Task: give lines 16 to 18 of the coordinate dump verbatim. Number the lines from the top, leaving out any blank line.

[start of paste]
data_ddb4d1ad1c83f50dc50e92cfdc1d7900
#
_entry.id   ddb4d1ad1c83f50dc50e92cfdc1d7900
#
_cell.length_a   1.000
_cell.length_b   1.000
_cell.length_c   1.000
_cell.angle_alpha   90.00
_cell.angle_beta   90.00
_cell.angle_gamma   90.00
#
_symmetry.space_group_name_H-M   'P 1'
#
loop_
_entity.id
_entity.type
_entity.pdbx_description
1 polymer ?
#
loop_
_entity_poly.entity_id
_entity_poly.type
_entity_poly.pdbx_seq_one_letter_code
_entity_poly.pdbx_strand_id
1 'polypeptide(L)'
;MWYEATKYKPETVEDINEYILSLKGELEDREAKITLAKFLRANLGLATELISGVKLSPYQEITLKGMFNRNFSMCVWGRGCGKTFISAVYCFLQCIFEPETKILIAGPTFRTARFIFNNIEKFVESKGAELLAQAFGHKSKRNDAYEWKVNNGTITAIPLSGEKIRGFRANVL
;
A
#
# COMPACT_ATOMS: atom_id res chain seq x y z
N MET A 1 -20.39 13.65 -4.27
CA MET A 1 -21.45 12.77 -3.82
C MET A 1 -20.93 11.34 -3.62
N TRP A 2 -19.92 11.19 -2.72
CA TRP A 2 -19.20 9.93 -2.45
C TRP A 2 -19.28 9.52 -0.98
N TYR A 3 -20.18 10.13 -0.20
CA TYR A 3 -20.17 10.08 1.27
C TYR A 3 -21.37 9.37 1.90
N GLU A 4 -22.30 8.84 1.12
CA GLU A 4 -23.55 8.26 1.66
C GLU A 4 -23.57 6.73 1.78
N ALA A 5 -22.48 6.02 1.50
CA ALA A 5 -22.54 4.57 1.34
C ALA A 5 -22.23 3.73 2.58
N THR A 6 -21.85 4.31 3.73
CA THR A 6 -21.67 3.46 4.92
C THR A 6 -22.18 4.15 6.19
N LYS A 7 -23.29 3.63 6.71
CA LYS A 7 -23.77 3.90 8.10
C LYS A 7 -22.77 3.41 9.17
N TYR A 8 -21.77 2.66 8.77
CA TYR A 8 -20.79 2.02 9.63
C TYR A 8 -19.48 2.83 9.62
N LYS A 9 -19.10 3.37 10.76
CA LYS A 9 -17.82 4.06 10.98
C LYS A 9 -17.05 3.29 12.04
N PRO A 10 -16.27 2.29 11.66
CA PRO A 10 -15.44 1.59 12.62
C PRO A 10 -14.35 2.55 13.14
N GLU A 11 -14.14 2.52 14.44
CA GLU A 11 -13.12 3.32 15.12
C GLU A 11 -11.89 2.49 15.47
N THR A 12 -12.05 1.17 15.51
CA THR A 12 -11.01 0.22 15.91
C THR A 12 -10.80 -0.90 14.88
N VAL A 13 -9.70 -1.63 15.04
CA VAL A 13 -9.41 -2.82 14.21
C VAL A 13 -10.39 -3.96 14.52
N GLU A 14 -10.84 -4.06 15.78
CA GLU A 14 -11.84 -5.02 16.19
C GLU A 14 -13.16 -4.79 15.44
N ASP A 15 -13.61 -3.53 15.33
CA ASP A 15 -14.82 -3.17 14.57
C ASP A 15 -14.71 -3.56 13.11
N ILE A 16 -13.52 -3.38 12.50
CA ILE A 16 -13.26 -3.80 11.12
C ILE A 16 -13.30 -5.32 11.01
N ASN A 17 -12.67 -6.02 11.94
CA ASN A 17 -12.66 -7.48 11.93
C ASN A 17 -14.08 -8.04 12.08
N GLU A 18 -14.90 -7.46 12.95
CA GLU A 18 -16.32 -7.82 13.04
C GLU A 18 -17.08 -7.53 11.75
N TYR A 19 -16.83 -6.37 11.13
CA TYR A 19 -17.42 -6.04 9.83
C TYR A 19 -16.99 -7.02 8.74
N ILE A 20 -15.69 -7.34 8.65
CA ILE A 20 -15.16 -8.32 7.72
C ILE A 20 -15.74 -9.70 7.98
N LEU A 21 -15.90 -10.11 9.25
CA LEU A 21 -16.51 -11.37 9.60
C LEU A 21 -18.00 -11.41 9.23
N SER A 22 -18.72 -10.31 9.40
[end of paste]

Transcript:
_entity.type
_entity.pdbx_description
1 polymer ?